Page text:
Rick Hahn doesn't like talking about managerial contracts, even when extending one
When it comes to skepticism about the White Sox’ commitment to the rebuild, Rick Hahn likes to point out all the ways the club has defied doubters over the last two years.
- Starting the rebuild in the first place, and getting to 100-loss bad.
- Trading somebody as valuable as Jose Quintana to the Cubs
- Busting their bonus pool to sign Luis Robert
All of which is true, and helps add at least a little substance to the idea that the White Sox could indeed be major players in free agency.
Now, if only the White Sox could stop being such GD weirdos when it comes to their managers. Instead, they’re somehow getting weirder.
Remember a couple of weeks ago, when I wondered whether the White Sox would be able to resist extending Rick Renteria? That post was a waste of everybody’s time. The answer had already been “no,” and for some time. Hahn told reporters at the GM meetings the Sox extended Renteria, but he wouldn’t say when or for how long. He also tried to cast doubt over the reports of a three-year deal for the original contract for good measure, although he didn’t actually refute it.
“He’s extended into the future,” Hahn said. “I don’t think the Chicago White Sox ever said we signed Ricky Renteria to a three-year deal. We extended him a while back. Personally, I know it’s been a story in the local market recently, but from my standpoint, the length of contracts for pro sports executives or managers or anything, is it really that relevant? Eventually you are retained because we feel you’re the right guy or ownership feels the front office are the right people to win, or they make a change.”
Perhaps we could trust Hahn some if there were any evidence that the White Sox operated in this manner, but the last two times it came to a managerial change, they came well after things took a turn, and with great disorder. Maybe Ozzie Guillen’s acrimonious exit could be written off because the World Series ring generated a generational attachment, but Jerry Reinsdorf effectively made Robin Ventura fire himself, and years after the sell-by date. The White Sox’ inability or unwillingness to make normal, clean breaks with non-uniformed personnel has defined the franchise over the last decade far more than on-field accomplishments.
When Hahn says the managerial and executive contracts don’t matter, he only adds to the vague yet pervasive lack of accountability. When he says it on the same day the Blackhawks fired the most successful coach in their history and the Cubs remain inscrutable about Joe Maddon’s future, he’s only adding to the divide between the White Sox and the city’s actually successful teams. Maybe this is a Reinsdorf thing and Hahn is powerless in this regard, but as long as he’s going to pretend the Sox have a standard chain of command, we ought to take him at his word.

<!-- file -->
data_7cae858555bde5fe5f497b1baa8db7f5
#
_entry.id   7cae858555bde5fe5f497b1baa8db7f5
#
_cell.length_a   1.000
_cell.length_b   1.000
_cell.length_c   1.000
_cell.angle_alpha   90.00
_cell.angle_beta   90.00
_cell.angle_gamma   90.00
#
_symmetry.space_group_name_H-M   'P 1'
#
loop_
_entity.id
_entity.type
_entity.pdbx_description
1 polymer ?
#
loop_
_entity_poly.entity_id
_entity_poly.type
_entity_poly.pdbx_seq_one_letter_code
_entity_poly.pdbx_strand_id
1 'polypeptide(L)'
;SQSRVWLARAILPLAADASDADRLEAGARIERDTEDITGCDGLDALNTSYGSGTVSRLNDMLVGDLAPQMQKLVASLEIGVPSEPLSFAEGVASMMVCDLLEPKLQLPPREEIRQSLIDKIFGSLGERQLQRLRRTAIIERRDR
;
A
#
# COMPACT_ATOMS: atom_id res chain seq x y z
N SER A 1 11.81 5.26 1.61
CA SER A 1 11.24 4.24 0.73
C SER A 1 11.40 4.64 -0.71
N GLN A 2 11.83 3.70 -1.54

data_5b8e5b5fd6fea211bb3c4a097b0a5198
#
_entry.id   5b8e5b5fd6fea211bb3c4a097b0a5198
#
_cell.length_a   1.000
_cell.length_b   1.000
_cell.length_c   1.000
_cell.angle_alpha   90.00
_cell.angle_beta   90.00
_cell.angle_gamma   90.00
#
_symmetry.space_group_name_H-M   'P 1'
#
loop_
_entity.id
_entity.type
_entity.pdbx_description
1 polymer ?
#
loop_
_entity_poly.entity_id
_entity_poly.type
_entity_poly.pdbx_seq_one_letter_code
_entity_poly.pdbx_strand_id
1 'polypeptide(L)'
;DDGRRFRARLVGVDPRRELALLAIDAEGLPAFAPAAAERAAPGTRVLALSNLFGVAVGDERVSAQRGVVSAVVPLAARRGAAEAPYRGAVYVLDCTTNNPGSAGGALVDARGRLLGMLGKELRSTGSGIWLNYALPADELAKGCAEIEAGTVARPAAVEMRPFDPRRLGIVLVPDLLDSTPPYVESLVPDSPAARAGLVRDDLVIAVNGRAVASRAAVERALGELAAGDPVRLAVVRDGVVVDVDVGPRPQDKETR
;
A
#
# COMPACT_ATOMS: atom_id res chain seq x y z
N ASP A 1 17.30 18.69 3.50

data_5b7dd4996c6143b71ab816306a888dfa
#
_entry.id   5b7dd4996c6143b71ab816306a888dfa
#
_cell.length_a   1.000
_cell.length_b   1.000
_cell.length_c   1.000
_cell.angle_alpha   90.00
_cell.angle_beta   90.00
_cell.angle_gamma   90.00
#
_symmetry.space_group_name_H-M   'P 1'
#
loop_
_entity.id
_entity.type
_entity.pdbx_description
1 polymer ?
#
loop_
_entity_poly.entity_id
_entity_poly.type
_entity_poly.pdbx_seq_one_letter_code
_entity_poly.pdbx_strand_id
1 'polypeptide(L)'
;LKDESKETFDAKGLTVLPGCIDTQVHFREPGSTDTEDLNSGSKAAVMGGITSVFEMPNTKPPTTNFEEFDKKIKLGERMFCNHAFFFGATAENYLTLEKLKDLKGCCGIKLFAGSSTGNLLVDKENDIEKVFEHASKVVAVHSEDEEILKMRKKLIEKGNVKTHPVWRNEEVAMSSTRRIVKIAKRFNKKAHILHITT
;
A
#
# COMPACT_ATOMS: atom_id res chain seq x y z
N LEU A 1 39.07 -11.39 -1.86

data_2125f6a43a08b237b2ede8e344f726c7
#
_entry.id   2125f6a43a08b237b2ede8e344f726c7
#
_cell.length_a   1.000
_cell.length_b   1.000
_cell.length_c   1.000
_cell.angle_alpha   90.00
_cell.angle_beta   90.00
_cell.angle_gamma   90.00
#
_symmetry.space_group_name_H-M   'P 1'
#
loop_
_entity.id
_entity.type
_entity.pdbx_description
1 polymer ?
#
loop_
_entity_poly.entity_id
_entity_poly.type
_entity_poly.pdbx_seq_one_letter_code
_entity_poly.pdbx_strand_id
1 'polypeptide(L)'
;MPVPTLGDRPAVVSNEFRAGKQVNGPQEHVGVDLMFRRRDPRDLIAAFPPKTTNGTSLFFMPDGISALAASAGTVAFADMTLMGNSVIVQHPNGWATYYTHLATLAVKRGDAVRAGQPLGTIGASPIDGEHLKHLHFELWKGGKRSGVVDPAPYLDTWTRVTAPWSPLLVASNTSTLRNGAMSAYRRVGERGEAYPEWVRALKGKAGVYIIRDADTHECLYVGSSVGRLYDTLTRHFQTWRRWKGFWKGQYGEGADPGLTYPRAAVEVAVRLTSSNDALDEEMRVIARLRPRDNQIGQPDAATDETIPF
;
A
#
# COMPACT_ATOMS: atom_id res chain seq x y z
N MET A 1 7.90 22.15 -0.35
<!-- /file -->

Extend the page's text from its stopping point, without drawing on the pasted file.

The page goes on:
The solace is that Renteria hasn’t yet approached his expiration date as a manager, even if the Sox should leave themselves open to upgrades. The White Sox took a step backward as a team, he still bunts too much, and “Ricky’s Boys Don’t Quit” transformed from a rally cry to a whipping command as his benchings turned capricious and pedantic. That said, his communication skills still seem sound, he prioritizes putting young players in a position to succeed, and I suspect some of his warts — the punishments, the overactive bullpen usage — might not be inherent. At least part of his flailing struck me as an inevitable byproduct of an imbalance between a manager tasked with winning today and a front office not nearly as concerned about the immediate roster.
For his part, Hahn said Eloy Jimenez will likely be spending “the bulk of the season, if not all of the season” in Chicago, which sets my internal expectations for “worrying about the extra year, but not Super Two.” Whenever the Sox stop manipulating Jimenez’s service time, Renteria’s job will be less about getting blood from a stone.
The same can be said about the Sox improving the roster at positions Jimenez won’t occupy. As the GM meetings continue, the Sox continue to be tied to free agents, including more who aren’t Manny Machado.
Sources: #WhiteSox active in starting pitching market, with interest in Patrick Corbin and J.A. Happ, among others. The reason: Reynaldo Lopez is the only current White Sox pitcher who threw 50+ IP this year with a sub-4.00 ERA. @MLB @MLBNetwork
— Jon Morosi (@jonmorosi) November 7, 2018
Teams on Nelson Cruz: astros, white sox, rays, more
— Jon Heyman (@JonHeyman) November 6, 2018
It’s hard to take any one rumor seriously in an environment where the White Sox make for such great leverage fodder — clean payroll! better days ahead! significant organizational gaps! — so I’m holding off on reacting to individual items. That said, given that the White Sox just bought low on their manager under a shroud of mystery, committing to the DH spot with a 38-year-old before other roster issues are solved is also a very White Sox thing to do, so I suppose I should register my objection just in case.